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2009 ICC World Twenty20 – A Review

Shahid Afridi - the hero of the semi-final and final for Pakistan.

Blink and you might well have missed it. Sixteen days is not a long time, and the Twenty20 World Cup has been and gone. In that time though, we have seen many ups and downs, and ultimately Pakistan emerged victorious in an interesting final with Sri Lanka. Let us take a look back at the competition.

It has been an interesting tournament. Time will tell whether this one ranks above the 2007 version, which was held in South Africa, but both Twenty20 World Cups to date have been by far and away superior to their most recent fifty over equivalent, a bloated tournament which may actually still be going somewhere. Twenty20 certainly has its critics, but more tournaments like this will see it become by far and away the most popular format of cricket in the coming years.

Given that it was held in England, the weather must be congratulated on not disrupting things too much during the competition. Only a couple of games were significantly shortened by rain; New Zealand and Scotland played a laughable game of Seven7 cricket and West Indies’ innings against England was shortened to just nine overs. It should not be underestimated how important it was to the tournament to have games that were generally contested as Twenty20 games; this has been vital to the success of the competition.

When a sporting contest succeeds though, credit has to go to the men involved. There have been some fine performances throughout this tournament, Umar Gul’s bowling against New Zealand takes the gold medal where he took an amazing five wickets for six runs. Gul came into the tournament with a great Twenty20 pedigree but leaves it with an enormous reputation in the shortest game. Bowling has been impressive by quite a few teams throughout the tournament. If anyone still believed the ‘Twenty20 is a batsman’s game and wickets don’t matter’ myth prior to the tournament, they shouldn’t anymore. It is no coincidence that the two finalists have some of the best bowlers in the tournament. Wickets restrict runs in cricket, and if you lose a couple of early wickets in Twenty20 you lose the freedom to hit out like you might want to. Perhaps the best example of this came during the final, where Sri Lanka lost early wickets and then found themselves behind the 8-ball the whole time. They were spared an embarassing total by some excellent death batting from Kumar Sangakarra and Angelo Mathews, but given the score those two managed to put on the board with six wickets down, Sri Lanka would have scored a lot more but for the lost wickets.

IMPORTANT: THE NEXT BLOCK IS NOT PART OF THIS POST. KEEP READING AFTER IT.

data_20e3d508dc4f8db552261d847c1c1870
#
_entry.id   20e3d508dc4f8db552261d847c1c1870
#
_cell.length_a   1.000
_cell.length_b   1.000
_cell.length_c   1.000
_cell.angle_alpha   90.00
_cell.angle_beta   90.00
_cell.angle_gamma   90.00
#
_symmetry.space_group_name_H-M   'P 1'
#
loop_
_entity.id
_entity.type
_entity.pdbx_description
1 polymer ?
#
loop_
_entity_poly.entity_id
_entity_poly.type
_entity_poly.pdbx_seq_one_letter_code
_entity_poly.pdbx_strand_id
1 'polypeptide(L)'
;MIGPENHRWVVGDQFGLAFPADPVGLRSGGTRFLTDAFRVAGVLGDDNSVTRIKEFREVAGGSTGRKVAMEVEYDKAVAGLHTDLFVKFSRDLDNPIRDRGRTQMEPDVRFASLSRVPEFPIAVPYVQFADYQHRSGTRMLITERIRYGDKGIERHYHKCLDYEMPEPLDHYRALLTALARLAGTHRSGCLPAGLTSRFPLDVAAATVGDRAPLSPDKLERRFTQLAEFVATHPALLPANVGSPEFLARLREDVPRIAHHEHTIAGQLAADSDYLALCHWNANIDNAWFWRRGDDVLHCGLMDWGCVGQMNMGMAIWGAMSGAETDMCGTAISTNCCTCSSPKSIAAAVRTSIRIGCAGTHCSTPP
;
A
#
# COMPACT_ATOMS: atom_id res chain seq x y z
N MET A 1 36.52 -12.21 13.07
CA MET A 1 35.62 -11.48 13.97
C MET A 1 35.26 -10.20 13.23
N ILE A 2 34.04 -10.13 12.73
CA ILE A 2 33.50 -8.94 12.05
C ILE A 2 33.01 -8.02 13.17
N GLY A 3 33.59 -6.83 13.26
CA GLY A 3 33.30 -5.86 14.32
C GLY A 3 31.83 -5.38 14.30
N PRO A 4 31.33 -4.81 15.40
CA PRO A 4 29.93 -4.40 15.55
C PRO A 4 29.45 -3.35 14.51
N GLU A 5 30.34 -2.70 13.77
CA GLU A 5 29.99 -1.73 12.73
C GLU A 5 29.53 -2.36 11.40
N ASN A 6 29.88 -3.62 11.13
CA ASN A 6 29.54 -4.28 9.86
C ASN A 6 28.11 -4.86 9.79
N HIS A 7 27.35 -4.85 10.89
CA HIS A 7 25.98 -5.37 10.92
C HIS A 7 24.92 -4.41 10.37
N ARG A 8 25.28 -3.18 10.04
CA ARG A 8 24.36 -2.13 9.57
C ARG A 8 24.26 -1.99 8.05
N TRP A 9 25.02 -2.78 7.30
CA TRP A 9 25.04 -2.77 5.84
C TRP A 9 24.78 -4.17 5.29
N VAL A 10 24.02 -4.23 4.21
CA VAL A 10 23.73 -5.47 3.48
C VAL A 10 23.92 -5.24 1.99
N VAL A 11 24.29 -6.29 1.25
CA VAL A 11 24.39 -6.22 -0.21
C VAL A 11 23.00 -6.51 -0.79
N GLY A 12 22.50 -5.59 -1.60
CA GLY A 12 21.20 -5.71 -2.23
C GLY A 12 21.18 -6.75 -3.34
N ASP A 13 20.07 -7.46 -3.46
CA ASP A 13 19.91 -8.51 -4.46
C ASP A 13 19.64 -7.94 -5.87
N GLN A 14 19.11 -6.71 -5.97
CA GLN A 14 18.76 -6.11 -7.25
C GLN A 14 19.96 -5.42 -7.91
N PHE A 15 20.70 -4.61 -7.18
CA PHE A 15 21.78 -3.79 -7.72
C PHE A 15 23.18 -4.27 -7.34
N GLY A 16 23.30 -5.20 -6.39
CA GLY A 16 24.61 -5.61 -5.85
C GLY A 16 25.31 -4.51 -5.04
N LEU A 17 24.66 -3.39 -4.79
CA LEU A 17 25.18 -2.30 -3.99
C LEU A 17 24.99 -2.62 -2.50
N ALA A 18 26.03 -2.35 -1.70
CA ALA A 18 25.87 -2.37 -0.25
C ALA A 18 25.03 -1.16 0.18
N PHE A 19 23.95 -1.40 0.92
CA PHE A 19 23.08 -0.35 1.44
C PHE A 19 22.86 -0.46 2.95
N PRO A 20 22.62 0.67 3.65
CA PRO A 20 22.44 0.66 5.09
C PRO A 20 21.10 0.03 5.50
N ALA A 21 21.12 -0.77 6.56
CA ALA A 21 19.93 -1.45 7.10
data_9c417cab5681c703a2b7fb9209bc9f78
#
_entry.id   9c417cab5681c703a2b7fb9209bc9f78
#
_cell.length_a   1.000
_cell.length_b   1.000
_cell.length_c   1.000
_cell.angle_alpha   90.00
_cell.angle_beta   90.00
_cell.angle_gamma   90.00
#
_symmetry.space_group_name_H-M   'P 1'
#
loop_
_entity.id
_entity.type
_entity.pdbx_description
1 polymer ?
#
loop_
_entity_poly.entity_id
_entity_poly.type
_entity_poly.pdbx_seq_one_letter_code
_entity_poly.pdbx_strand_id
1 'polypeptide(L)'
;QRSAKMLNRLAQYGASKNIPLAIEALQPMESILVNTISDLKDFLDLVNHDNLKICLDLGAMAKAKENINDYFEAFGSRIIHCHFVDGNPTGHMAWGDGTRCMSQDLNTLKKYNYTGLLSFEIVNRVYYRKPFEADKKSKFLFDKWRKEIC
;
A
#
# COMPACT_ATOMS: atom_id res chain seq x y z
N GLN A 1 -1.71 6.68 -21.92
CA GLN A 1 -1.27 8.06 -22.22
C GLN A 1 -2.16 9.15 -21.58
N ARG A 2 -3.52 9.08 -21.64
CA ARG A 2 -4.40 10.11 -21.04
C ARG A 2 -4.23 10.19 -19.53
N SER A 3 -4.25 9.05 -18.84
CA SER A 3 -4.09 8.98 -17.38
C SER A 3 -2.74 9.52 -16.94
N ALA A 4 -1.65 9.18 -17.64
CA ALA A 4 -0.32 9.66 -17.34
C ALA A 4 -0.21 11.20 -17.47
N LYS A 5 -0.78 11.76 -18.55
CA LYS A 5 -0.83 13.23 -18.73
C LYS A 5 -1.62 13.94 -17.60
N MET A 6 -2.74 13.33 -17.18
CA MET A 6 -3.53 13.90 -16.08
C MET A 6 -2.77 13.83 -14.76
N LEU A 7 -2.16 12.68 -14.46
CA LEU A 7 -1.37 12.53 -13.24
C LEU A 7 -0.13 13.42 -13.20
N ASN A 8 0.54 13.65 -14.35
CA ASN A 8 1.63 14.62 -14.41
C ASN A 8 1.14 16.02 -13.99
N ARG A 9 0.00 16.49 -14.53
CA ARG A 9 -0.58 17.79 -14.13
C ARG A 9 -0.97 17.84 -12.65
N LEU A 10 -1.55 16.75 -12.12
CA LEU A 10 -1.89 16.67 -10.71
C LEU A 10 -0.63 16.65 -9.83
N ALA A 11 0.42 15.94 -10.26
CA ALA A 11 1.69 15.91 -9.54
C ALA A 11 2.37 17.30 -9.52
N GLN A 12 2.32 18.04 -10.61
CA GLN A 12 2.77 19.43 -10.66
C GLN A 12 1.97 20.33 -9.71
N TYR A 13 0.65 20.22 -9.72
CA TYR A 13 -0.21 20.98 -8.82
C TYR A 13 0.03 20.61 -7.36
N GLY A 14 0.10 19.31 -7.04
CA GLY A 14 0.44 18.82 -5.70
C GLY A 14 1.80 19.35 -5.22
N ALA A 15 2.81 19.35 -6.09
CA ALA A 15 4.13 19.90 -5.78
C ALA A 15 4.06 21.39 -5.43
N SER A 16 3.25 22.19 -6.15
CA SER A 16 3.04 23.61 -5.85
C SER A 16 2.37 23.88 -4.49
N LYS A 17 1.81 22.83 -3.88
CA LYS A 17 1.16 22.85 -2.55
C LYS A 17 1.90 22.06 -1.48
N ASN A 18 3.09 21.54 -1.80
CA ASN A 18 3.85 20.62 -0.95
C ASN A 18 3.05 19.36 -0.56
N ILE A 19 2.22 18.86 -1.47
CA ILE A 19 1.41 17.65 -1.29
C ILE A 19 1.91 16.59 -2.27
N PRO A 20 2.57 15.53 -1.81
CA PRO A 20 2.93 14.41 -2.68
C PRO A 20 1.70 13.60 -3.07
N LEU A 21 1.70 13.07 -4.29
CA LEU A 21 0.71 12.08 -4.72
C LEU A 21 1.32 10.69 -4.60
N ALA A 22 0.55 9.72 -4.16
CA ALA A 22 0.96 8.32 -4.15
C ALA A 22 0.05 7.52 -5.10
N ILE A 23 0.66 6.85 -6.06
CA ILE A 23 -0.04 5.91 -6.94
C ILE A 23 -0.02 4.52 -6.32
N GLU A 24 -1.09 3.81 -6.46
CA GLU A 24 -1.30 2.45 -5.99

Similarly South Africa ripped apart the English batting line-up in the Super 8 stage, leaving England to post a paltry 111 – England were actually bowled out with a ball remaining, but were scratching around for runs throughout the innings once Luke Wright was dismissed early on. This bowling performance left South Africa as favourites, but they would fall to Pakistan in an exciting semi-final.

Similarly it has often been a misconception of Twenty20 cricket that intelligent batting is discouraged. Whilst ferocious hitting plays an important part (Chris Gayle played a monstrous innings against Australia early in the tournament), so does sensible and measured batting. Shahid Afridi, of all people, won the cup for Pakistan with a mature and unbeaten 54 in the final. It would have been easy for Afridi to come out and try and play what can only be assumed to be his ‘natural’ game, with an array of sixes before getting out. The situation didn’t call for that and he saw his team home safely.